I know you don’t like Trump, but he campaigned strongly against what he and his advisors called ‘the deep state’. As you know, the definition given of this ‘deep state’ was the strange phenomenon where, regardless of the President (and his administration) nothing substantially changes in America. There are those within the administration, within both the Republican and Democrat movements, dedicated to maintaining the status quo: this is the deep state.
        So what has this to do with Greg Sheridan? Well he comes across as a conservative some of the time, but truth be told, he is every bit a part of the MSM as a Peter van Onselen or a Niki Savva, and that’s an appalling accusation to level at anyone with even a degree of integrity.

  7. Bill Martin says:

    A masterful essay, the essence of which is encapsulated in these two sentences: “If they want to go through a ceremony and say they are married, most people would wish them well. But if they want to get the state to force everyone to agree with them, that steps over the line from the rightful and realistic expectation of tolerance to Stalinist enforcement of compliance.”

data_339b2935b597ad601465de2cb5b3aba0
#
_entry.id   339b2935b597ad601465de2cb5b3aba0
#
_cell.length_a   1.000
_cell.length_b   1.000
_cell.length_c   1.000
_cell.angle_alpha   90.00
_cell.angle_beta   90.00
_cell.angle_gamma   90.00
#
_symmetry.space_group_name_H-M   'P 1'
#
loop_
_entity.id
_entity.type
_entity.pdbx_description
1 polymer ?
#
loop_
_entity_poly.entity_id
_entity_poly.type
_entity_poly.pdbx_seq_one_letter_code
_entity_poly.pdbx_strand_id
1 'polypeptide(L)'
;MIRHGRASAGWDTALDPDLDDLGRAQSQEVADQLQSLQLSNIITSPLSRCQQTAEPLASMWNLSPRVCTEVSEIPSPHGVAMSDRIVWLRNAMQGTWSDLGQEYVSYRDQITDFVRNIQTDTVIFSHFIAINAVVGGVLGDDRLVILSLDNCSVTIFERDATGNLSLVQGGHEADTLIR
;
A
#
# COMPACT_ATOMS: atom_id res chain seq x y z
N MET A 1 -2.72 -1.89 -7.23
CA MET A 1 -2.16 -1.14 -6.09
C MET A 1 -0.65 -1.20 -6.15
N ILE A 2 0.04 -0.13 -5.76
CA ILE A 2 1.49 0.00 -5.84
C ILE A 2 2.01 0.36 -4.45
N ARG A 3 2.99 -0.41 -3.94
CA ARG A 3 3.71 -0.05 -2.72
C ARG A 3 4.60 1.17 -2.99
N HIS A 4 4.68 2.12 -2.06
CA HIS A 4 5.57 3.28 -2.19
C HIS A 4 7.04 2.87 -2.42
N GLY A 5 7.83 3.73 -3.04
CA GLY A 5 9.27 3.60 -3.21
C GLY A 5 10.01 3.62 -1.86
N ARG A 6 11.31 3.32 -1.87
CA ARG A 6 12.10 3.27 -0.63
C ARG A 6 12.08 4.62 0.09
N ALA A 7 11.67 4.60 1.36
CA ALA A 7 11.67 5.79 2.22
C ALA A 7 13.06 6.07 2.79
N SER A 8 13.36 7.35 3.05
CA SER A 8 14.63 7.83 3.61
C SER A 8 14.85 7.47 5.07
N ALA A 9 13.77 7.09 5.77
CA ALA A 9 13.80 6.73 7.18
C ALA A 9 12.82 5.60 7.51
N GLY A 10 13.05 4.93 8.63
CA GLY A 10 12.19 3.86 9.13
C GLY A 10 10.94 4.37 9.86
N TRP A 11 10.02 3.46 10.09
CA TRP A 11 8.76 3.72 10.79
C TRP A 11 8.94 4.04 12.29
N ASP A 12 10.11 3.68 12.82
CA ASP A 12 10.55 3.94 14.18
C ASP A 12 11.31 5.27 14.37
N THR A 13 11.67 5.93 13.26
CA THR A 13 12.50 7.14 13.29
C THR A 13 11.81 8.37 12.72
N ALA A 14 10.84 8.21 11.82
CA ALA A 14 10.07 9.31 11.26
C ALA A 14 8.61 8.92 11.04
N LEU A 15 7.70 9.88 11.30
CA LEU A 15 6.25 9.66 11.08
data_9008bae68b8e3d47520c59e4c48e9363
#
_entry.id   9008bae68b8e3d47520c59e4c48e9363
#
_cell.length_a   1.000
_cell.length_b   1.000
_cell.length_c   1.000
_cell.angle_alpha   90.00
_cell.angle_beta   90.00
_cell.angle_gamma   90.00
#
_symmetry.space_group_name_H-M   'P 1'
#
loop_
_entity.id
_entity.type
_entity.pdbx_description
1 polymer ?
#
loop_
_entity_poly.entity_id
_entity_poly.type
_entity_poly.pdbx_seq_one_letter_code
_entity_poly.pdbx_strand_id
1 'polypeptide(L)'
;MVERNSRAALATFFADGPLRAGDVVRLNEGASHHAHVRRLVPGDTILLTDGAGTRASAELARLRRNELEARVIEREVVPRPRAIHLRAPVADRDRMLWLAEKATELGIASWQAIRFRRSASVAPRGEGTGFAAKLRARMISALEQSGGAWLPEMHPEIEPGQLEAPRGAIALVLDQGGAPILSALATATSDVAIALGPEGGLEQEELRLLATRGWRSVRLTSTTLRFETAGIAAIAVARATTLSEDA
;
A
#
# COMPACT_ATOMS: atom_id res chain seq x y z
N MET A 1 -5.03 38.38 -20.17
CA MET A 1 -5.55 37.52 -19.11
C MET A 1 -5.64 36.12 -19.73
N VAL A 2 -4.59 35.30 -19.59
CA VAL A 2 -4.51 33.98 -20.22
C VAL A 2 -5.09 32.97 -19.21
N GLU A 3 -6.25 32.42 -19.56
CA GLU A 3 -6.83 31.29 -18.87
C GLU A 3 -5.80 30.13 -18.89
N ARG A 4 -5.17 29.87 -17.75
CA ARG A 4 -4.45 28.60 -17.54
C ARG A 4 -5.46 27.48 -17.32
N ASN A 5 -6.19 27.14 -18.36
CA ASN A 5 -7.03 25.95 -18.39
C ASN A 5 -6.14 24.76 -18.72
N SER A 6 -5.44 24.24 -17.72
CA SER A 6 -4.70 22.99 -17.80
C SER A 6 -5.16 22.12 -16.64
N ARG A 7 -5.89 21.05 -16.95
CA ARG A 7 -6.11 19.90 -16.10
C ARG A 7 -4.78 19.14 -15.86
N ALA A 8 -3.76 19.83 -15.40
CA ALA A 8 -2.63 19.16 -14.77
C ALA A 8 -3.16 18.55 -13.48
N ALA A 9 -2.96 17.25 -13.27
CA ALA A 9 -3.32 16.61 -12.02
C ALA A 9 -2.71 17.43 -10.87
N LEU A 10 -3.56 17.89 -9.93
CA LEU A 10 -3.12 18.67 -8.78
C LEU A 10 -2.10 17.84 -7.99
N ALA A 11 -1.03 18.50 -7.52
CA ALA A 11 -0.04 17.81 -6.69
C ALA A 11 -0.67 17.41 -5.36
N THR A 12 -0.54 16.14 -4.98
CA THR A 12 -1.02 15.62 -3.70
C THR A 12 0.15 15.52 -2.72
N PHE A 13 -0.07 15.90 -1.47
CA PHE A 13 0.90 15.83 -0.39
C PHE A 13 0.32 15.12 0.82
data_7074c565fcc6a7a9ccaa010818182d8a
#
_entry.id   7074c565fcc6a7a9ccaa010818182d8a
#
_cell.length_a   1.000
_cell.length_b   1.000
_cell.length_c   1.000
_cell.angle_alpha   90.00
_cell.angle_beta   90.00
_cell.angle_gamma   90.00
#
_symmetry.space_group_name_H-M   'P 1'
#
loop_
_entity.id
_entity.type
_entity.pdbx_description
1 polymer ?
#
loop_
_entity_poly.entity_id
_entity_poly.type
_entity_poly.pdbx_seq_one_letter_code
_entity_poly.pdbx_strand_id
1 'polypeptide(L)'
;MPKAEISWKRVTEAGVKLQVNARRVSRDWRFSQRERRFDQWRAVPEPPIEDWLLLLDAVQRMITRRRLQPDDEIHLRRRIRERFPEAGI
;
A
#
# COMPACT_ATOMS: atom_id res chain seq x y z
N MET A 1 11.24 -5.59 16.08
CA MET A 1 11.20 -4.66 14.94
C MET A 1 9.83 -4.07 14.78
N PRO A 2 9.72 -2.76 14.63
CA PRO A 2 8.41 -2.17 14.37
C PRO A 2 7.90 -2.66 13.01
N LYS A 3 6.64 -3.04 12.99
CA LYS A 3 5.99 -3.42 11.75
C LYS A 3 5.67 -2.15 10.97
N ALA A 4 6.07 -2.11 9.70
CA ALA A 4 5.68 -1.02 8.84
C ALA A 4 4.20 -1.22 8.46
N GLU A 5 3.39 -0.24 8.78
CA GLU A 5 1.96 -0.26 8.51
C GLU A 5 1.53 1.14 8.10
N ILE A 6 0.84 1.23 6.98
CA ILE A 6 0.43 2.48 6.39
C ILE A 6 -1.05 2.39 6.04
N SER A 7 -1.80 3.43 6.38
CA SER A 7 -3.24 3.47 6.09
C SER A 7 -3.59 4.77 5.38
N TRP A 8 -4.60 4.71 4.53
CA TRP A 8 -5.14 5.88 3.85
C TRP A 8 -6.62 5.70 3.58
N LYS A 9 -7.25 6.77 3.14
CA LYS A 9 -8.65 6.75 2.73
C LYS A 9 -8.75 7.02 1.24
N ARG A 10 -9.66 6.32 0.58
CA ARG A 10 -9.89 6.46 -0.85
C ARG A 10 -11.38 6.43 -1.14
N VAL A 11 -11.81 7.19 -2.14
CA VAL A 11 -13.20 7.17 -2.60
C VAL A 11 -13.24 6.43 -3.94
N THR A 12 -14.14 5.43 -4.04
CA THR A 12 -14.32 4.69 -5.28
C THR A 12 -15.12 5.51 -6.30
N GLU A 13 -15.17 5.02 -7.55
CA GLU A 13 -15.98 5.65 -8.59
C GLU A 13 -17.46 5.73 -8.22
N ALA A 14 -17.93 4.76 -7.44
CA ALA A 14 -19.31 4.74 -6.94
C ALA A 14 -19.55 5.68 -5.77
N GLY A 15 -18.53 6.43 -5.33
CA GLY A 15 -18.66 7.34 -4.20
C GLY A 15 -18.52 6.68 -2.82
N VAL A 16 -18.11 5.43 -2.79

8. Lawrie Ayres says:

    I wonder if a North Korean nuke could get Australians focused on the real problems facing us and if the gender confused might look in the mirror and decide if they will enlist. I suspect very few of the current loudmouths will don a uniform to defend us but will surely demand that we defend them. I have news and for them it ain’t good.

    If those campaigning to destroy marriage as we know it get the chance with a yes vote they will be even more demanding just as they are in other countries. The only sensible thing to do is to vote NO. If Turnbull and Shorten support a yes vote you should know it is wrong.

  9. en passant says:

    I already posted my ‘No’ vote.

    What was the question again?

  10. Doubting Thomas says:

    Early signs abound that the plebiscite is likely to be rorted beyond any semblance of credibility. Here in Canberra, at one large housing block, mail containing the forms was found on top of the mailboxes exposed to the rain. Elsewhere, police are said to be investigating reports that forms are being offered for sale.